Ravichandran Ashwin feels the IPL is already late in using "retired out" as a tactical move and after becoming the first one to do so, the India spinner expects to see a lot more of it in the near future.
Ashwin batted at No. 6 for Rajasthan Royals against Lucknow Super Giants on Sunday but left the field after two balls in the 19th over to make way for Riyan Parag. He had scored 28 off 23 before retiring himself out.
"T20, as a sport, is heading towards where football has reached. Just like how they're using substitutions, I did something similar (retiring out). Already we're late, but I believe this will happen a lot in the coming days.
"I don't think it will be a stigma like running someone out at the non-striker's end," said Ashwin on his YouTube channel.
However, he thinks the move might not work always.
"It might work sometimes and it might not work sometimes. These things happen constantly in football, and we haven't cracked T20 cricket fully yet. This is a millennial sport. This is the next generation's sport.
"In fact, if you see in football, Messi or Cristiano Ronaldo score goals frequently. But their team's goalkeeper should also save goals and their defenders should defend well. Only then, a Messi or Ronaldo will be in the limelight."
Since he was not able to get the desired boundaries in the slog overs, Ashwin thought it was best to make way for Parag.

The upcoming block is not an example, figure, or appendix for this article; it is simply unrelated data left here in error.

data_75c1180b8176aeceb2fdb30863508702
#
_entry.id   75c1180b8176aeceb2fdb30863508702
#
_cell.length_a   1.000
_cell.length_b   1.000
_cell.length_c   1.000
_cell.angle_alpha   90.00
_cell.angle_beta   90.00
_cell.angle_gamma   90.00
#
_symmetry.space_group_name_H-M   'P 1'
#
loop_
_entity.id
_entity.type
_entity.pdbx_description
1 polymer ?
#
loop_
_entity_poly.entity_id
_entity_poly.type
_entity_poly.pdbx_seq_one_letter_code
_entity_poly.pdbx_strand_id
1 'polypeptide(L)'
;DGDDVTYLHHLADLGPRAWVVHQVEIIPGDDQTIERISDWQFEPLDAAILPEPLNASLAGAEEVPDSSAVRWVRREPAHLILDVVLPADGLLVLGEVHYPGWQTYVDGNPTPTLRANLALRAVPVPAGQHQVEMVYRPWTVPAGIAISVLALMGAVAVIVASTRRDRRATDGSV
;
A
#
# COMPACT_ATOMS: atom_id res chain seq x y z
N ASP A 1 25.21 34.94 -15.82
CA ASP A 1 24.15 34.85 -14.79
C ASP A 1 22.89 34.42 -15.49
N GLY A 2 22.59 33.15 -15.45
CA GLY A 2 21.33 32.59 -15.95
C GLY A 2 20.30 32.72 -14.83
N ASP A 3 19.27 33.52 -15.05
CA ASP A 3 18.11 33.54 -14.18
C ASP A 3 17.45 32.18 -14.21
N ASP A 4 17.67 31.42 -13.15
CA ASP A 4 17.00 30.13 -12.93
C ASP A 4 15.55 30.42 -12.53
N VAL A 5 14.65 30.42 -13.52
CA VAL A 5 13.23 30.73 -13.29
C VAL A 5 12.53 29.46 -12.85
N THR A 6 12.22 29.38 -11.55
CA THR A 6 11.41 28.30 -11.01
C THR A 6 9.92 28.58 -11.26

"It was just a tactical move. In fact, Riyan Parag has been batting very well and when the (K) Gowtham over (16th over) ended, I gave myself some time - five to six balls - to see whether I can hit a six or two fours.
"There were a few balls in the slot, I tried to hit, and mistimed a bit. I threw the kitchen sink at everything, but I couldn't get the timing going. Someone like Riyan Parag was in the shed and there were only ten balls remaining. If he comes and hits even two sixes, we could get a good score. It was a tactical decision."
Ashwin was also the first in the IPL to effect a run out of a non-striker backing up when he controversially dislodged the bails to dismiss Jos Buttler in 2019.
In a recent update, the custodians of laws of cricket, MCC, moved the run out dismissal while backing up to Law 38 (run out) from Law 41 (unfair play).
"The bowler is always painted as the villain but it is a legitimate way to dismiss someone and it is the non-striker who is stealing the ground," Fraser Stewart, MCC Laws Manager, told the Times after the rules were reframed.
"It is legitimate, it is a run-out and therefore it should live in the run-out section of the laws," he had said.